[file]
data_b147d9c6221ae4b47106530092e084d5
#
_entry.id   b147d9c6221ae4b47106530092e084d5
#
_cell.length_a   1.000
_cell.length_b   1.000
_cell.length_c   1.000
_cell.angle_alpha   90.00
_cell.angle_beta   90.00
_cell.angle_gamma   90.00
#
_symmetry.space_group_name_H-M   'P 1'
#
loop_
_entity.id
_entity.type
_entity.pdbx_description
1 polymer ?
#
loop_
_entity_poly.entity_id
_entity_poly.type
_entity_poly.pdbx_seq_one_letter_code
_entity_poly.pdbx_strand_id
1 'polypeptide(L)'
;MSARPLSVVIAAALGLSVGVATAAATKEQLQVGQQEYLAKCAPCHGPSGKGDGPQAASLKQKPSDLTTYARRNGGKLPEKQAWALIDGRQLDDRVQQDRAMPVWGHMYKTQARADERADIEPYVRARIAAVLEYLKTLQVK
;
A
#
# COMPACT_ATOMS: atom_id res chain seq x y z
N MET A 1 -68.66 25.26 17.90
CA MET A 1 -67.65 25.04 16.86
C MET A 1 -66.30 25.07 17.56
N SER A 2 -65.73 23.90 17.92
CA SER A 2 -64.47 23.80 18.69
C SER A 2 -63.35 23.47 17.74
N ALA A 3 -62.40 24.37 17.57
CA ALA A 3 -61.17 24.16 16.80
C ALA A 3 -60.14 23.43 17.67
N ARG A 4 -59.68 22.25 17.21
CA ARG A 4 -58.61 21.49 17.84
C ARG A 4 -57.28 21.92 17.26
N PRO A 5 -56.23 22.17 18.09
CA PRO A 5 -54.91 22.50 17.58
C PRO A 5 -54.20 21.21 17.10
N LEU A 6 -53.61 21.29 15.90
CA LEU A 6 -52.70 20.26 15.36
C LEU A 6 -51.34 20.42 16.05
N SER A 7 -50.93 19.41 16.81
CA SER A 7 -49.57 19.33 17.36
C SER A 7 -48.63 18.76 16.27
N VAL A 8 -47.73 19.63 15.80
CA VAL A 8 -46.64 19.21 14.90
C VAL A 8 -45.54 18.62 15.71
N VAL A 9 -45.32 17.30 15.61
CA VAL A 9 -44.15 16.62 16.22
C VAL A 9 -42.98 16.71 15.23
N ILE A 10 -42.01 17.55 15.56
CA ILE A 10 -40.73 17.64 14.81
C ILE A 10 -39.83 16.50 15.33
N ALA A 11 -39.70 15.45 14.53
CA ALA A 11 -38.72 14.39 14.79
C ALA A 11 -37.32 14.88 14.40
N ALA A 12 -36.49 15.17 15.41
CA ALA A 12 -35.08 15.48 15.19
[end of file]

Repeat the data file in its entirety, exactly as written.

data_b147d9c6221ae4b47106530092e084d5
#
_entry.id   b147d9c6221ae4b47106530092e084d5
#
_cell.length_a   1.000
_cell.length_b   1.000
_cell.length_c   1.000
_cell.angle_alpha   90.00
_cell.angle_beta   90.00
_cell.angle_gamma   90.00
#
_symmetry.space_group_name_H-M   'P 1'
#
loop_
_entity.id
_entity.type
_entity.pdbx_description
1 polymer ?
#
loop_
_entity_poly.entity_id
_entity_poly.type
_entity_poly.pdbx_seq_one_letter_code
_entity_poly.pdbx_strand_id
1 'polypeptide(L)'
;MSARPLSVVIAAALGLSVGVATAAATKEQLQVGQQEYLAKCAPCHGPSGKGDGPQAASLKQKPSDLTTYARRNGGKLPEKQAWALIDGRQLDDRVQQDRAMPVWGHMYKTQARADERADIEPYVRARIAAVLEYLKTLQVK
;
A
#
# COMPACT_ATOMS: atom_id res chain seq x y z
N MET A 1 -68.66 25.26 17.90
CA MET A 1 -67.65 25.04 16.86
C MET A 1 -66.30 25.07 17.56
N SER A 2 -65.73 23.90 17.92
CA SER A 2 -64.47 23.80 18.69
C SER A 2 -63.35 23.47 17.74
N ALA A 3 -62.40 24.37 17.57
CA ALA A 3 -61.17 24.16 16.80
C ALA A 3 -60.14 23.43 17.67
N ARG A 4 -59.68 22.25 17.21
CA ARG A 4 -58.61 21.49 17.84
C ARG A 4 -57.28 21.92 17.26
N PRO A 5 -56.23 22.17 18.09
CA PRO A 5 -54.91 22.50 17.58
C PRO A 5 -54.20 21.21 17.10
N LEU A 6 -53.61 21.29 15.90
CA LEU A 6 -52.70 20.26 15.36
C LEU A 6 -51.34 20.42 16.05
N SER A 7 -50.93 19.41 16.81
CA SER A 7 -49.57 19.33 17.36
C SER A 7 -48.63 18.76 16.27
N VAL A 8 -47.73 19.63 15.80
CA VAL A 8 -46.64 19.21 14.90
C VAL A 8 -45.54 18.62 15.71
N VAL A 9 -45.32 17.30 15.61
CA VAL A 9 -44.15 16.62 16.22
C VAL A 9 -42.98 16.71 15.23
N ILE A 10 -42.01 17.55 15.56
CA ILE A 10 -40.73 17.64 14.81
C ILE A 10 -39.83 16.50 15.33
N ALA A 11 -39.70 15.45 14.53
CA ALA A 11 -38.72 14.39 14.79
C ALA A 11 -37.32 14.88 14.40
N ALA A 12 -36.49 15.17 15.41
CA ALA A 12 -35.08 15.48 15.19